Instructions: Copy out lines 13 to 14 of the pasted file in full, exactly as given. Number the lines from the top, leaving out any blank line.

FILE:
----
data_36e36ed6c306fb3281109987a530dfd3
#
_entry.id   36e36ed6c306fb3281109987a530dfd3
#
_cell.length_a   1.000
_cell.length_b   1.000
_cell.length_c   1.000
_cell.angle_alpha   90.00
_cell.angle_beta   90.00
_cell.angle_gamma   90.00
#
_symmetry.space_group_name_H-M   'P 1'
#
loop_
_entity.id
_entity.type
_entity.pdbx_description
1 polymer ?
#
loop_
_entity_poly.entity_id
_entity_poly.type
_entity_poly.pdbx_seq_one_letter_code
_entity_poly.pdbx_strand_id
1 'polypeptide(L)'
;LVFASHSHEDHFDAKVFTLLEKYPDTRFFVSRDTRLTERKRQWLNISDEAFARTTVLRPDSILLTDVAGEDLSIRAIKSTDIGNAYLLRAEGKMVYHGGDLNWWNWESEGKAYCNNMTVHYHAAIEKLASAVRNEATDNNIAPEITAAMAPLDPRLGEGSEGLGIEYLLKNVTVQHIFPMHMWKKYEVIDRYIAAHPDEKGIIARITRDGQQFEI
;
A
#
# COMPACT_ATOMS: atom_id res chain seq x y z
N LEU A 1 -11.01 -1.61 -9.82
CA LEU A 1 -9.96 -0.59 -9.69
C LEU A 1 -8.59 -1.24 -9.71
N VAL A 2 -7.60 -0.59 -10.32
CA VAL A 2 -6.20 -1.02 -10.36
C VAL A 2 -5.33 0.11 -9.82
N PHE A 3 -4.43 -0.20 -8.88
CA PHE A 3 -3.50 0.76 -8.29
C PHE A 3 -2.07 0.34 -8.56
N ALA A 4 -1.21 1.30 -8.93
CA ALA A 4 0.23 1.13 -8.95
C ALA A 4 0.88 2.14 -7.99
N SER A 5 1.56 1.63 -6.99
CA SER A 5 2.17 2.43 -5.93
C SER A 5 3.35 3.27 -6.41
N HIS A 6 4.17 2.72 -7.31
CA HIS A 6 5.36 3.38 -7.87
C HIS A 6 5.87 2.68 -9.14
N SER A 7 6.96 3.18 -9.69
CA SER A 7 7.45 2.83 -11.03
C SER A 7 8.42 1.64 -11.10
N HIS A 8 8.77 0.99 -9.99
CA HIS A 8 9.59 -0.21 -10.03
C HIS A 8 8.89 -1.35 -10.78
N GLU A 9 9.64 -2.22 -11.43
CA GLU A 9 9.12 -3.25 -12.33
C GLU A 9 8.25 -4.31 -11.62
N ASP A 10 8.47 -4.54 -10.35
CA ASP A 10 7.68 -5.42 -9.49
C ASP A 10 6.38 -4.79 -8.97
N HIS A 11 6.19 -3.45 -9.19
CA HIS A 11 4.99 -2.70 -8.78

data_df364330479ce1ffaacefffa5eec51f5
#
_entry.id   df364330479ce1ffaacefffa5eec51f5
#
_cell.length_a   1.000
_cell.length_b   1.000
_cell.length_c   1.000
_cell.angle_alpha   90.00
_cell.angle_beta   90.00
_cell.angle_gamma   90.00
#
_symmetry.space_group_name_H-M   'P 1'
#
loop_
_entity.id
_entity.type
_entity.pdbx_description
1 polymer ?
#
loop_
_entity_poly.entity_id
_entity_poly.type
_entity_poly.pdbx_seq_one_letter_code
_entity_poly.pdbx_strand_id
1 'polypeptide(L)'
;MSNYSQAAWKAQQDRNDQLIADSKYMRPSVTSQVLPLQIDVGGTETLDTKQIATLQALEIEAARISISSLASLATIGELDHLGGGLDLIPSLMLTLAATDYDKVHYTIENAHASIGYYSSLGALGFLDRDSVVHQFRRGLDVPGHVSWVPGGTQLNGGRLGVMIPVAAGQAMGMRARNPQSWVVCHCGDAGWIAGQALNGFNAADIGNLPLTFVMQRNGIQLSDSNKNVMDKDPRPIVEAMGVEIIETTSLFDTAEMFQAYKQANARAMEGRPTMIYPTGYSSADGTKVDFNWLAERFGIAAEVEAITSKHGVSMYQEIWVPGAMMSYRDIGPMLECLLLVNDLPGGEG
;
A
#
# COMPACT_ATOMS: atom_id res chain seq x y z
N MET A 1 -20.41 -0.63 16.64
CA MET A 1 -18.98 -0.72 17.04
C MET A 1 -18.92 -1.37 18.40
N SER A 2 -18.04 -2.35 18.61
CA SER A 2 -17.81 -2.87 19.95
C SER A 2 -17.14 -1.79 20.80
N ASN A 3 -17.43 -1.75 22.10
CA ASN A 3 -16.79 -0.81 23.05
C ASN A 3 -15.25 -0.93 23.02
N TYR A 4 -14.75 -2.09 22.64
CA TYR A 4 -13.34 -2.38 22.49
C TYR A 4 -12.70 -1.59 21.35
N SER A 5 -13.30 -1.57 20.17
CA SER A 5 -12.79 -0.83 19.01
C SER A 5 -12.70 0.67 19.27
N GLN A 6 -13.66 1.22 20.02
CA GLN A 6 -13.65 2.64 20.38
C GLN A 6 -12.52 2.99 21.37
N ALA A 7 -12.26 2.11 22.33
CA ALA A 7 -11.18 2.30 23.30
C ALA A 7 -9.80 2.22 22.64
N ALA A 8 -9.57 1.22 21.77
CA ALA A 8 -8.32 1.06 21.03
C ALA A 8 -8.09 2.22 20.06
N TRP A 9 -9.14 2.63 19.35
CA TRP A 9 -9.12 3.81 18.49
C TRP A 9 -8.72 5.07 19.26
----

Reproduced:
#
loop_